There are meals in life that are great for many reasons. Sometimes a waiter can stand out as very knowledgeable, or perfectly figure out your likes and preferences and tailor suggestions to you. Other times a setting may make the meal, such as our incredible seafood on the Croatian Island of Hvar under the night sky with the sea breeze drifting in. Sometimes instead the food can speak for itself and be perfection of a specific technique or wildly imaginative. Others can blow you away with food you aren’t familiar with or reinvent it in a novel way. Blue Hill at Stone Barns stands out because it somehow ticks all these boxes.
Stone Barns, the farm itself, is a center for agriculture and food in upstate New York, about an hour north of New York City. The farms are a working farm system growing a variety of plants and even pasturing some livestock. You can tour during the day, but since we ate in the winter, we unfortunately couldn’t see the whole center. I was hoping to spot a sheep or goat on the drive in, but sadly was only greeted by the valets, who were excellent by the way. One even came running down the path to bring us an umbrella due to a light drizzle. This type of service continued throughout the night, but I’ll get there.
Being a working farm, Blue Hill sets the menu (available only as a $200 or so tasting menu called the Grazing, Pecking, Rooting menu) based on the food available from the farm at the time. In early winter, late December, this included a lot of root vegetables, but each was so well prepared, it didn’t get old after even 15 or so courses, including the same ones prepared in multiple ways. What was most interesting though, was the thoughtful way in which dishes were prepared and presented to tie it back to the fact that it came from the same farm you are sitting on, sometimes right around the building like the playful “foraging for nuts” course which evoked the staff going out and foraging the grounds for chestnuts. A visit to the old manure shed (thankfully no longer used for that purpose) also brought it home how food is sourced and prepared. There is less protein than a typical menu, in our case three courses of about 30, because of this sourcing, but rather than missing it, it gives plenty of room for exploration of other food as a focal point, and again makes you realize the cost of sourcing so much protein from around the world at other restaurants.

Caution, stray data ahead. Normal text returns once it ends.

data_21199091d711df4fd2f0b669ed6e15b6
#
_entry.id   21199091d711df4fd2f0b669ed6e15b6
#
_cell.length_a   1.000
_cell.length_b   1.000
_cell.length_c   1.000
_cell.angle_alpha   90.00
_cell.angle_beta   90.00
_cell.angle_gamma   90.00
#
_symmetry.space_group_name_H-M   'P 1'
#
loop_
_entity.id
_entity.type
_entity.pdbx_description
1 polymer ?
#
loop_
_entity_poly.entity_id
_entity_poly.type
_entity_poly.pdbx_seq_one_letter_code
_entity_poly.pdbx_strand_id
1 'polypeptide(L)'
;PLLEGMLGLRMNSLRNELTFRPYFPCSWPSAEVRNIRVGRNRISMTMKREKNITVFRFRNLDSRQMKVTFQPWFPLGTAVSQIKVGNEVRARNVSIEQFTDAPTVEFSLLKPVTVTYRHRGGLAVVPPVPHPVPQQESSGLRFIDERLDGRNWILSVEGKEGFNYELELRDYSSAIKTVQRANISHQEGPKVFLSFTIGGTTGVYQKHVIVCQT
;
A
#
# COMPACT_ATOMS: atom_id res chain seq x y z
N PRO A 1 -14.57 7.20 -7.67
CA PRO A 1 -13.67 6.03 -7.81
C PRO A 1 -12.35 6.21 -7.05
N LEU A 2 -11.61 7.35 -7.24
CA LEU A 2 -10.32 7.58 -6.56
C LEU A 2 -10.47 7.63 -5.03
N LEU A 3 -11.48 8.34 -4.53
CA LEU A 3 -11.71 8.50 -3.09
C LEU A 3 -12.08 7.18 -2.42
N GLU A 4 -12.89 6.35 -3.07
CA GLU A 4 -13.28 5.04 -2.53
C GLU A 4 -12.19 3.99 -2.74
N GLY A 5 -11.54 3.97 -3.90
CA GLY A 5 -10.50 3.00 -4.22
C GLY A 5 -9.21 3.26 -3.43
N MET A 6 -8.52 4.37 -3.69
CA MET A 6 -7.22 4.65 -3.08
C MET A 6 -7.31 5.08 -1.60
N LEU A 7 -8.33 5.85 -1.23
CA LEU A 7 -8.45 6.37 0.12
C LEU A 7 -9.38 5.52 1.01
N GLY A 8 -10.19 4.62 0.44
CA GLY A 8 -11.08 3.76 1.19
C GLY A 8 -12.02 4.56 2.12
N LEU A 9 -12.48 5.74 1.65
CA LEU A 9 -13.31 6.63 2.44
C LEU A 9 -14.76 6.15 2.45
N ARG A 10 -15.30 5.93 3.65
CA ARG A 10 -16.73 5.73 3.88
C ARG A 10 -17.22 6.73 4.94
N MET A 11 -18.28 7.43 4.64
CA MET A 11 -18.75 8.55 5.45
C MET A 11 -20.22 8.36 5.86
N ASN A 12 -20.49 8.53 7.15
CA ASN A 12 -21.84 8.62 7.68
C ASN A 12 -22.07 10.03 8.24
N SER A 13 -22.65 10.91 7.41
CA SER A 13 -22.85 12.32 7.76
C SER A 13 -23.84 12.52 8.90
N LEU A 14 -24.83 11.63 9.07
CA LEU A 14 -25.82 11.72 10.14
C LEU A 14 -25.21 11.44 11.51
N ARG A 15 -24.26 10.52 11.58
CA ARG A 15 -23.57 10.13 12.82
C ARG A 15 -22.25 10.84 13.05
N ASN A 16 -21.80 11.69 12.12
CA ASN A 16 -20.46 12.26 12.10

The amazing staff also hammer home these points without being pedantic or sticking it down your throat. I calculated a staff to patron ratio of about 2.5 staff per diner at one point and it shows. There is constant attention, we often realized our water had been refilled without noticing it. My wine was refilled within second of putting the empty glass down, and there was no pressure to go for the $150 wine pairing. Our waiter served the majority of dishes and took us on a quick tour of the bakery and the manure shed. He, as well as the other staff, sometimes a single waiter served a single dish, not to be seen again, explained each dish including the ingredients, as well as a little information about the inspiration and preparation of each. They also had no issues substituting a few dishes due to food allergies or aversions.